About the Project
Research interests/description of main research theme:
The immune mechanisms underlying treatment refractory rheumatoid arthritis (RA) (defined as the sequential failure of multiple biologic disease modifying anti-rheumatic drugs, bDMARDs) are poorly understood. Our recent work on the heterogeneity of tissue resident synovial cells has revealed distinct subsets of fibroblasts and macrophages with critical roles in determining if inflammation either resolves or persists. We have shown that the expansion of immune-modulatory synovial fibroblasts (THY1+ CD34+) driven by vascular endothelial NOTCH-3 signaling is associated with chronic joint inflammation. These fibroblasts, lose their immune protective functions and instead amplify inflammation, producing pathogenic levels of chemokines and cytokines that drive leucocyte accumulation. In contrast, tissue resident MerTK+ synovial macrophages are pro-resolving, having the capacity to negatively regulate inflammation by inducing a repair phenotype in synovial fibroblasts.
We hypothesize that refractory RA results from an epigenetically imprinted change in the phenotype of
THY1+ CD34+ fibroblasts that maintains these cells in a persistent pathogenic state, leading to their
failure to respond to negative regulation by MerTK+ tissue macrophages. As a result, joint homeostasis
cannot be re-established and inflammation persists.
Our preliminary data has identified immune-modulatory fibroblast subsets that are enriched in the sub-lining tissue of the synovial membrane and expanded in the inflamed joints of patients with active RA. The adoptive transfer of these immune effector fibroblasts into the inflamed joint leads to a more severe and persistent inflammatory arthritis. Mixed cell organoids of human endothelial cells and fibroblasts revealed that NOTCH-3 signaling from the vascular endothelium induced this immunomodulatory phenotype and analysis of fibroblasts isolated at different stages of inflammatory arthritis revealed distinct, cell subset specific gene expression programs associated with different phases of inflammation. These findings collectively suggest that phenotypic plasticity exists within the immunomodulatory fibroblast populations in the joint, during inflammation. We propose that this plasticity in fibroblast phenotype is lost in chronic inflammation, due to epigenetic modifications that result in the persistent induction of a ‘transformed’ cell phenotype in distinct subsets of immune effector fibroblasts that persist in chronic treatment refractory disease.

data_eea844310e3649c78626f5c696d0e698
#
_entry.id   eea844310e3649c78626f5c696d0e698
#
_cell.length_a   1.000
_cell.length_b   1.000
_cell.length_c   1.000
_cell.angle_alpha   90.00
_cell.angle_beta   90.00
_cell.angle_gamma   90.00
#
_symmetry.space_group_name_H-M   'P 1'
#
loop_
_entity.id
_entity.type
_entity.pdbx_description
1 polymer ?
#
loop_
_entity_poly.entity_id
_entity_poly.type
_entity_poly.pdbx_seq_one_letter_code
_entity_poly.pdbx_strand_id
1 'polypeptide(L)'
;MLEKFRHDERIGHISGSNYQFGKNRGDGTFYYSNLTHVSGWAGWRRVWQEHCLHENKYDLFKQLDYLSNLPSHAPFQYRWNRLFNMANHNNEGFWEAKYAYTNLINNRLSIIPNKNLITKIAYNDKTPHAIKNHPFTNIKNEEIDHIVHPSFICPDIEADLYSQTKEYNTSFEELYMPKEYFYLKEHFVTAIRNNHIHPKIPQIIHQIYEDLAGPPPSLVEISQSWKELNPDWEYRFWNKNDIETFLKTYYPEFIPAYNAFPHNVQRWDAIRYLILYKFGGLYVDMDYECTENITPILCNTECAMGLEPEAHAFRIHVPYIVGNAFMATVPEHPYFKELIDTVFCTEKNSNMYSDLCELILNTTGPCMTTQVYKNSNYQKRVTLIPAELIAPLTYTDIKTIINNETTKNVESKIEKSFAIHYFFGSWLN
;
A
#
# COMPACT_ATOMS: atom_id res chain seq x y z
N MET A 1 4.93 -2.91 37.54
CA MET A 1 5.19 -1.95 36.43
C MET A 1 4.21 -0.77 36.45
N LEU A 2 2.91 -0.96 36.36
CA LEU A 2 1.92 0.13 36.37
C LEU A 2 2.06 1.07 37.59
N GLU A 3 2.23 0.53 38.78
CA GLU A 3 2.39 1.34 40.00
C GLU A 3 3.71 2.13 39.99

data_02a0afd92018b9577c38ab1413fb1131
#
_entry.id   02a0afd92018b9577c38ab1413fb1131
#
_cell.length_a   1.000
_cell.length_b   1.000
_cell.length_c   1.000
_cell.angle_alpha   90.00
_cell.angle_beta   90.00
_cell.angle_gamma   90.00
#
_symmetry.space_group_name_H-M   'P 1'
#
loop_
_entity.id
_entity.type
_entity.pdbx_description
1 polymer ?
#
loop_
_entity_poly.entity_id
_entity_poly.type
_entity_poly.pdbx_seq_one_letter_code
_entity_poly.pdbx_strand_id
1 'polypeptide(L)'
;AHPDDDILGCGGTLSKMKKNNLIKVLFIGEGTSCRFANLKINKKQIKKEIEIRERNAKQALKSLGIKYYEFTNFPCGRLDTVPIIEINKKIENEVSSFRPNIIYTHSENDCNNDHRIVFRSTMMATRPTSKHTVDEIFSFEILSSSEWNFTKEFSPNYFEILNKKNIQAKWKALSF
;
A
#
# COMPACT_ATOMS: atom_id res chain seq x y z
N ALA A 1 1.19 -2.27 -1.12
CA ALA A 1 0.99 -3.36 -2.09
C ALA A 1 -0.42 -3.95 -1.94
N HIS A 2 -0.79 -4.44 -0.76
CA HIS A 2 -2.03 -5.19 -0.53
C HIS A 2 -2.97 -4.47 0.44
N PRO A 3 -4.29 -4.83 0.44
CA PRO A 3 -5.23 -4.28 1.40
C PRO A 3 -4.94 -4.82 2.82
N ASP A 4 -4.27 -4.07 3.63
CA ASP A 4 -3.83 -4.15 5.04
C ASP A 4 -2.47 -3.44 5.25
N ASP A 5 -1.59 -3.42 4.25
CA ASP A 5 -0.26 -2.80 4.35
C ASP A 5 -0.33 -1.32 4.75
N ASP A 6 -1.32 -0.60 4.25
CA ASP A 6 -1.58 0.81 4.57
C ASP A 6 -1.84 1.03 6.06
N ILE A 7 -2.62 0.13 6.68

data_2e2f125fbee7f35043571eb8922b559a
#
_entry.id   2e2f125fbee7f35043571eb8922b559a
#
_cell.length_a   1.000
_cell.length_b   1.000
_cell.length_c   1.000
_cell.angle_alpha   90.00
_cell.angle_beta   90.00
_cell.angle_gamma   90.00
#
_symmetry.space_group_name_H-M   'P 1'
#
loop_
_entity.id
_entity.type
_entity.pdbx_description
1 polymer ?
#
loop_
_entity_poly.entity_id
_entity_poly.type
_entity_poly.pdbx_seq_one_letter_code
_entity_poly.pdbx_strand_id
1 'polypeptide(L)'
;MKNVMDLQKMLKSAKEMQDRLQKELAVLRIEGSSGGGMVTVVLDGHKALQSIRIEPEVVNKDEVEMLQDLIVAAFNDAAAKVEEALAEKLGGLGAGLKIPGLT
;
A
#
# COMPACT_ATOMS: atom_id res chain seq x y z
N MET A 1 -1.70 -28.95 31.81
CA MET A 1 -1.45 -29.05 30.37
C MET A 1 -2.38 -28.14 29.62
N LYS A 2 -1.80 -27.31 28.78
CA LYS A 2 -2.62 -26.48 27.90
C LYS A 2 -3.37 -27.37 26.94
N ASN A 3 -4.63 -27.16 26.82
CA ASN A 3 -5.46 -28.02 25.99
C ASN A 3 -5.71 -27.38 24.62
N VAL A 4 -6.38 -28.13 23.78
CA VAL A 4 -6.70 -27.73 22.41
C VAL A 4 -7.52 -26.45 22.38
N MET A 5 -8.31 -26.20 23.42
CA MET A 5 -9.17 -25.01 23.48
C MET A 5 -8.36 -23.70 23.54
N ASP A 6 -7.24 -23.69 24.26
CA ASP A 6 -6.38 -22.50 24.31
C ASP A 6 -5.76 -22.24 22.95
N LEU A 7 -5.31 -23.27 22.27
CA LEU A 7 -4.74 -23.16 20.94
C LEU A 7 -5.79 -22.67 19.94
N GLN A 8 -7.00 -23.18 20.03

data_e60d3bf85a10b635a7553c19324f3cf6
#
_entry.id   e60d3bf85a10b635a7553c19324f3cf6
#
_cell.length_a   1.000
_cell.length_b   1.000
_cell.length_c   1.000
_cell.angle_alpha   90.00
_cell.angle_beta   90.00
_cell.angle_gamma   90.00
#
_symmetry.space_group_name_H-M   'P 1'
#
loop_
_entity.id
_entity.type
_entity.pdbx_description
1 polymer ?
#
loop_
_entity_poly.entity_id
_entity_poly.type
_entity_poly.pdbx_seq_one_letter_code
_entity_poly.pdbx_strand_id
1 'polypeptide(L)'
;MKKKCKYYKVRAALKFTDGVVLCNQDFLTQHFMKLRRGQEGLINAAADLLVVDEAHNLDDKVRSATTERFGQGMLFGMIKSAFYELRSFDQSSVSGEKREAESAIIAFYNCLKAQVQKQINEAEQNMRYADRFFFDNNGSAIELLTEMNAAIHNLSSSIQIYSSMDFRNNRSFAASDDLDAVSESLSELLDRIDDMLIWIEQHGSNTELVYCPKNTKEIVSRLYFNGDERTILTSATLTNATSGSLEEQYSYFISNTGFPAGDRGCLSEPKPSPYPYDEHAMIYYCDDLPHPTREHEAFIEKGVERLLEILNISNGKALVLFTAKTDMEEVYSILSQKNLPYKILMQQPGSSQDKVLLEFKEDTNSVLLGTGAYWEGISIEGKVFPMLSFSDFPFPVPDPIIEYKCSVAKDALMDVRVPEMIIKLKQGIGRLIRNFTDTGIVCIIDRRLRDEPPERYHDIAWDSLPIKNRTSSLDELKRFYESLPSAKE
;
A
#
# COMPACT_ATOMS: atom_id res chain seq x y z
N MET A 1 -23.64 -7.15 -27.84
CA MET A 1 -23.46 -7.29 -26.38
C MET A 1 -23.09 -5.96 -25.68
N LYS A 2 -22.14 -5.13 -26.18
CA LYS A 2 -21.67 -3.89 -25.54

We will test the hypothesis that refractory RA is the result of an epigenetically imprinted, inflammatory driven, pathogenic phenotype in THY1+ CD34+ immune-modulatory fibroblasts resulting in their failure to respond to negative regulation by MerTK+ pro-resolving synovial macrophages.
1. Identify the phenotype, location and proportions of THY1+ CD34+ fibroblasts and MerTK+ macrophages in synovial tissue from patients with refractory RA compared to those in clinical remission.
2. Establish the regulatory networks that drive specific programs of gene expression associated with the
maintenance of a pathogenic state in specific fibroblast subsets.
3. Determine how fibroblast-macrophage interactions result in alterations of activation status and phenotype of THY1+ CD34+ fibroblasts in treatment refractory RA.
Candidate: The candidate will join a warm and friendly research group based within the internationally recognised Rheumatology Research Group within the Centre for Translational Inflammation Research and institute of inflammation and ageing. They will be provided with full support and training in all aspects of their PhD. Our group has extensive expertise in stromal cell biology, single cell genomics and digital imaging platforms. The student will benefit from being part of the Rheumatoid Arthritis Pathogenesis Centre of Excellence a partnership between the Universities of Oxford, Glasgow, Birmingham and Newcastle (RACE; http://www.race-gbn.org/).
We are looking for an outstanding student with a strong background in immunology. They should have a commitment to research in inflammation/immunology and hold or realistically expect to obtain at least an Upper Second Class Honours Degree in a relevant subject.
For information about the research activities in our laboratory, please visit:
How to apply
Informal enquiries should be directed to Dr Adam P Croft
Applications should be directed to Adam P. Croft (email firstname.lastname@example.org). To apply, please send:
• A detailed CV, including your nationality and country of birth;
• Names and addresses of two referees;
• A covering letter highlighting your research experience/capabilities;
• Copies of your degree certificates with transcripts;
• Evidence of your proficiency in the English language, if applicable.
2. Alivernini S et al. Distinct synovial tissue macrophage subsets regulate inflammation and remission in rheumatoid arthritis. Nat Med. 2020 Aug;26(8):1295–306.
3. Wei K et al. Notch signalling drives synovial fibroblast identity and arthritis pathology. Nature. 2020 Jun;582(7811):259–64.
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